Businessman and philanthropist Lord Wolfson, founder trustee of the Wolfson Foundation, has died aged 82.
During his lifetime, the Wolfson Foundation donated more than £1 billion for academic projects, equipment, and studies at hospitals and universities in arts, science and health. Israeli universities benefited greatly from the foundation, including projects at the Technion Institute in Haifa and the Hebrew University in Jerusalem, where the Wolfson Foundation supported the Wolfson Centre for Applied Structural Biology.
Leonard Wolfson was the son of Sir Isaac Wolfson, a Jewish immigrant from Russia, who settled in Glasgow. Sir Isaac's legendary company, Great Universal Stores, became one of Britain’s most successful retail, manufacturing and mail order businesses, buying Burberry in 1955.
Lord Wolfson became managing director of his father’s business in 1962 and co-chairman in 1981 when his father began to suffer from Alzheimer’s.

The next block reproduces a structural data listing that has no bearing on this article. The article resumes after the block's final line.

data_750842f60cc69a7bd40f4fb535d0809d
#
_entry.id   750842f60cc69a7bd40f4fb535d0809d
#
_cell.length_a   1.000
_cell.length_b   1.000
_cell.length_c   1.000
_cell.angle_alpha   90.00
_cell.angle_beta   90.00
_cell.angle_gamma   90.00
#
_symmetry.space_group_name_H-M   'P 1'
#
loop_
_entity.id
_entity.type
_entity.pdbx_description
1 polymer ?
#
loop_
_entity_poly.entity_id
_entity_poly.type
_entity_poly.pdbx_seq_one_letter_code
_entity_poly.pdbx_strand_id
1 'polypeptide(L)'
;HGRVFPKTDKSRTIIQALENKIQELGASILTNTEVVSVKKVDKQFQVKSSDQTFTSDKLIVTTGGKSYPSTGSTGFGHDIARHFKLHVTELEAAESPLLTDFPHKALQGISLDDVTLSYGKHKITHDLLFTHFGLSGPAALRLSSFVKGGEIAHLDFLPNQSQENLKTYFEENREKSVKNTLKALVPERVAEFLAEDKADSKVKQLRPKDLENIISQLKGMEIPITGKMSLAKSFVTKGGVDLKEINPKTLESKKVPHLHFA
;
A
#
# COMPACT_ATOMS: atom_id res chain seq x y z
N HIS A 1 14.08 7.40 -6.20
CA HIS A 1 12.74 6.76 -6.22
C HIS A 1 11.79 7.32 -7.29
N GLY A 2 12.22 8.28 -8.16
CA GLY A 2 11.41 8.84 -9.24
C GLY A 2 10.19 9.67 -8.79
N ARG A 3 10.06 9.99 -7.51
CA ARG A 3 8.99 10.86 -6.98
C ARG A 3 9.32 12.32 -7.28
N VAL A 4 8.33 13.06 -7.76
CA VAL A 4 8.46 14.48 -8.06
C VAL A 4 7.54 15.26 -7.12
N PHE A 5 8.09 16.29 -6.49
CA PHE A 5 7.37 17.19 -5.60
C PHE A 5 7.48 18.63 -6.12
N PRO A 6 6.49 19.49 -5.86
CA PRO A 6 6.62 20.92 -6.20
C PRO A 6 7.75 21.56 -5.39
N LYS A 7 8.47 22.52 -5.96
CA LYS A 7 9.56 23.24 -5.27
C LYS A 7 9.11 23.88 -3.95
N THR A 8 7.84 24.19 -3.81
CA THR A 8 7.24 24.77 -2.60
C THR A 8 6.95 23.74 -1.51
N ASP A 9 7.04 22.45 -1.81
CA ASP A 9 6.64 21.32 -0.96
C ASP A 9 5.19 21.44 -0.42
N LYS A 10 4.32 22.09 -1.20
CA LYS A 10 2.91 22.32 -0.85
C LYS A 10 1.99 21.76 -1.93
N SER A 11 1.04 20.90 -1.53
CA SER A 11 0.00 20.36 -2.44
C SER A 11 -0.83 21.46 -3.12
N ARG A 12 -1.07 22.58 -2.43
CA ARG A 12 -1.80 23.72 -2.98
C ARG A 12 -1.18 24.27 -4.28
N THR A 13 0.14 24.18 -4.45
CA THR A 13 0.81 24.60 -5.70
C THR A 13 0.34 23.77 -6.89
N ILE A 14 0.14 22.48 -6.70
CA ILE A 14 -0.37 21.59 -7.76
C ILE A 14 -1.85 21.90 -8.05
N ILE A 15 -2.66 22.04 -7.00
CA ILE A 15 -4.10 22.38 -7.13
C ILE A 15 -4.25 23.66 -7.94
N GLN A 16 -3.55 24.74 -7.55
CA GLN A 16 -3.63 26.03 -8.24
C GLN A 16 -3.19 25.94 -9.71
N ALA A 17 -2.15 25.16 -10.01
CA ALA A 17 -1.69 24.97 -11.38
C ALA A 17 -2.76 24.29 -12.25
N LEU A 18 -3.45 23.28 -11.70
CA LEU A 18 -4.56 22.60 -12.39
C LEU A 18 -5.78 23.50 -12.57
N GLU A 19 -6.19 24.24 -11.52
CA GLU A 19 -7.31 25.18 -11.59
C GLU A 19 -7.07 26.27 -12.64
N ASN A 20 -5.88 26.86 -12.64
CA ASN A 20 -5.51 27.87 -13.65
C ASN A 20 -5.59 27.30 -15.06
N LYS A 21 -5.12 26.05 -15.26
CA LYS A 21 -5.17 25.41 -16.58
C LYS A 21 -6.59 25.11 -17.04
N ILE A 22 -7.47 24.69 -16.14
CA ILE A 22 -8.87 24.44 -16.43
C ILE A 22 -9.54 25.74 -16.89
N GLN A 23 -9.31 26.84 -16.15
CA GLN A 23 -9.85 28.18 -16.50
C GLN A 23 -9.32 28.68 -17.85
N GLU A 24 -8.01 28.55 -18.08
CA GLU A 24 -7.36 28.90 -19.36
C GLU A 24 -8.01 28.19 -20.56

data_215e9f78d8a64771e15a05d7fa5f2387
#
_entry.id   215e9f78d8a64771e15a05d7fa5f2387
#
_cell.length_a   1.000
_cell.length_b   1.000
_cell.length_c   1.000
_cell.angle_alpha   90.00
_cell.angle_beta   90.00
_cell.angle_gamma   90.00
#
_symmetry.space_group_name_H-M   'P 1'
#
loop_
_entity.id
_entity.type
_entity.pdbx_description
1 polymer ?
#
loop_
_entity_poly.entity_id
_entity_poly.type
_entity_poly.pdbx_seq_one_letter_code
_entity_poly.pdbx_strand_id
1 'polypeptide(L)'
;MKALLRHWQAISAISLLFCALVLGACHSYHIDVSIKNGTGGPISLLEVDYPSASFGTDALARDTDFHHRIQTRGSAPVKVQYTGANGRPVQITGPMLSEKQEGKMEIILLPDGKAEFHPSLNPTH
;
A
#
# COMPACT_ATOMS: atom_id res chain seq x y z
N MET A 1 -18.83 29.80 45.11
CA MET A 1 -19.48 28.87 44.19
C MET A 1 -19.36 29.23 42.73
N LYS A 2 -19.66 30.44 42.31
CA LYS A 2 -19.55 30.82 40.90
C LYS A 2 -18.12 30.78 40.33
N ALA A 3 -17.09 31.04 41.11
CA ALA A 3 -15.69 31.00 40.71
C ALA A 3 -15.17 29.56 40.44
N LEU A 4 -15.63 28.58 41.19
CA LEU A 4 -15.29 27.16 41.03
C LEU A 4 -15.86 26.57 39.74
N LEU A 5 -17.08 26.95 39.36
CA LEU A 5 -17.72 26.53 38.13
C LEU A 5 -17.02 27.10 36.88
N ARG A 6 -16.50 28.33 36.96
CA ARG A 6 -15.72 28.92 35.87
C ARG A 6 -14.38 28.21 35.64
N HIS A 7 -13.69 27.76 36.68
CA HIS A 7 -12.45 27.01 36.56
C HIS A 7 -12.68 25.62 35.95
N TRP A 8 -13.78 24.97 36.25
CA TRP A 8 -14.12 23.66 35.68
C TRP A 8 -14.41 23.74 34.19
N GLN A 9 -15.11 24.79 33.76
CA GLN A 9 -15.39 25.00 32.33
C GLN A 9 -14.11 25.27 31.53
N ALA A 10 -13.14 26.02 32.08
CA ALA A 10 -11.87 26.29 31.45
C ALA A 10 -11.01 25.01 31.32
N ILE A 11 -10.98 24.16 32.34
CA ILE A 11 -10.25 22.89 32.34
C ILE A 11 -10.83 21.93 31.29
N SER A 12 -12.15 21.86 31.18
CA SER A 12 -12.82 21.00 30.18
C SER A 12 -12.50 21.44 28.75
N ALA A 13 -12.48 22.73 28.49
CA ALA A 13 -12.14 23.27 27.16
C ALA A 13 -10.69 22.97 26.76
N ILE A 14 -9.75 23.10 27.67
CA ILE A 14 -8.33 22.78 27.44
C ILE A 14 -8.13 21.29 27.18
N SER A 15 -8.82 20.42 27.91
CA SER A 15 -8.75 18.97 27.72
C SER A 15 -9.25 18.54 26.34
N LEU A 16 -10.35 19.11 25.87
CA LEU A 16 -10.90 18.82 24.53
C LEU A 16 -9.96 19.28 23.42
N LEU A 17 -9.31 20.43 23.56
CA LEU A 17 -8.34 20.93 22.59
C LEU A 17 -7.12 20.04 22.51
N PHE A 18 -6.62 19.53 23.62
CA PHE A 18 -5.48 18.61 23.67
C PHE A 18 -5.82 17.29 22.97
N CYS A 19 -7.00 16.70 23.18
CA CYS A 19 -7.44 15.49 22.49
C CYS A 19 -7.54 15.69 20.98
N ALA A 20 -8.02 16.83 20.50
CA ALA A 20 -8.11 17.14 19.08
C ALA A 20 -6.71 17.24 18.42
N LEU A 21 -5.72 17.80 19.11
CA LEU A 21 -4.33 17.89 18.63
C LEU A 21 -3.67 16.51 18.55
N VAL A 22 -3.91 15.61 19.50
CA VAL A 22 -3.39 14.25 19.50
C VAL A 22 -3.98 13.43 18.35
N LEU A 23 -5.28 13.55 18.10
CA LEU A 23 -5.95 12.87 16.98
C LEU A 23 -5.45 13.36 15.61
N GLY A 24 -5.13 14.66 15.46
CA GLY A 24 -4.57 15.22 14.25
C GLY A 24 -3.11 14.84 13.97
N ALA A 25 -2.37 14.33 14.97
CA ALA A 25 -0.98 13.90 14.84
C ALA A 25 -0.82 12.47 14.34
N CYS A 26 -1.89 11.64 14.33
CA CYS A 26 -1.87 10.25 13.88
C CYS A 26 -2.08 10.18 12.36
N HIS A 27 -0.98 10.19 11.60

He led the company away from high street retail and back into mail order, finance and property. In 1991 when Isaac died, the company was worth £3bn.
Between 1972 to 1982, Lord Wolfson was president of the Jewish Welfare Board. He was also a trustee of the Imperial War Museum.
He was knighted in 1977, eventually becoming a conservative peer, styled Lord Wolfson of Marylebone. He also inherited his father’s baronetcy.
He founded the Wolfson Foundation with his parents in 1955, endowing it with £6m from GUS. In 2010 the foundation awarded more than £600m in grants, funding over 8,000 projects to support excellence in science, medicine, health, arts and humanties. He was also chairman of the Wolfson Family Charitable Trust.
A statement from the Wolfson Foundation said: “The work and philosophy of both charities have been shaped to a considerable extent by his influence, and under his financial stewardship the funds have grown to their present level of some £750 million.”